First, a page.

Tuesday, June 14, 2005

sowing seeds of peace

On Thursday June 22, the Curzon Cinema in the Mayfair area of central London is to host the UK Gala Premiere of "Seeds", a full-length documentary highlighting an attempt to reconcile young people from some of the world's hottest areas of conflict.

The film was produced by the Al Madad Foundation, which was founded in 2000 as a UK-registered charity by Faiza Alireza of Saudi Arabia with the support of her daughters Basma and Yasmin.

Al Madad is dedicated to the relief of poverty in the developing world, with a particular emphasis on the welfare of children. It raises financial support for cultural, medical and educational projects.

Guest speaker at the premiere is CNN's chief international correspondent Christiane Amanpour, winner of numerous awards. The film's producer and director, Marj Safinia and Joseph Boyle, will introduce the film and answer questions afterwards. The £50 tickets for the premier include a buffet dinner at Al Sultan restaurant in Mayfair.

"Seeds" is an account of the work of Seeds of Peace, the organisation established in 1993 by author and journalist John Wallach.

Seeds of Peace brings teenagers from regions of conflict together for three weeks every summer at an international camp in Maine. The idea is that through getting to know and listen to each other, the young people will learn mutual respect and the skills needed to make lasting peace.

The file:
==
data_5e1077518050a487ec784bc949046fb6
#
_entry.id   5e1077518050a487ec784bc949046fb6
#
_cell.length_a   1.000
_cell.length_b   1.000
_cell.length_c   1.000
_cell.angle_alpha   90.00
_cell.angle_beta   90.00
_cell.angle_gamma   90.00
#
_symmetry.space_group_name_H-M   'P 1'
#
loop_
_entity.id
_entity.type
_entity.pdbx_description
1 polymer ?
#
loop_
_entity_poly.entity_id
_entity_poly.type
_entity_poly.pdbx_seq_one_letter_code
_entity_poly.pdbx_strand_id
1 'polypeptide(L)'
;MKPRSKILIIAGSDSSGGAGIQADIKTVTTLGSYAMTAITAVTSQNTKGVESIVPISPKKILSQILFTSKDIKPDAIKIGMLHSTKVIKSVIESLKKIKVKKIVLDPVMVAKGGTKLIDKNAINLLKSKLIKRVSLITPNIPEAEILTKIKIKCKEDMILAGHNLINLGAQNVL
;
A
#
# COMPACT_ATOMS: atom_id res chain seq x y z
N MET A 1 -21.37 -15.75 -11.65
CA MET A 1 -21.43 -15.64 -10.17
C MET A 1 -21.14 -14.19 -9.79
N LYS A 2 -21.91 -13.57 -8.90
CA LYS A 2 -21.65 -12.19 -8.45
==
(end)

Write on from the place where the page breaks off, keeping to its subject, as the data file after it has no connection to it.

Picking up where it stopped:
At the Maine camp teenagers meet those from the "other side" whom they would ordinarily be unable to get to know. They include Palestinians and Israelis, Americans and Afghans, Indians and Pakistanis.

"Seeds" focuses on ten of the 166 teenagers at the camp, and chronicles the often difficult and emotional process of reconciliation from the perspective of the children themselves. As one of the Seeds says: "In order to make peace with your enemy, you have to go to war with yourself."
The film has been part of the official selection at some 30 international film festivals. It was runner up in the Audience Award category at both the Palm Springs and Cleveland film festivals.

The world premiere was as the opening night film at Silverdocs, the documentary film festival of AFI/Discovery Channel.

The project to make "Seeds" first took root in February 2002 after Marj Safinia was invited to a Seeds of Peace fundraiser in New York. She and Joseph Boyle subsequently drafted a film proposal and approached John Wallach - little realising that nine other filmmakers had approached Seeds with similar proposals.

Seeds of Peace gave Safinia and Boyle permission to film, and in just over five weeks they and producer Hana Alireza succeeded in raising more than $70,000 for production. They immediately set off for the camp in Maine, and had just three weeks to tell the story with its dramas and twists of fate.

There have been some glowing tributes to the film. Chris Walny of Detroit Documentary Festival described it as "one of those films that just might change the world." Judy Woodruff of CNN said it is "a spectacular film…truly impressive."

Susannah Tarbush
Saudi Gazette June 14 2005

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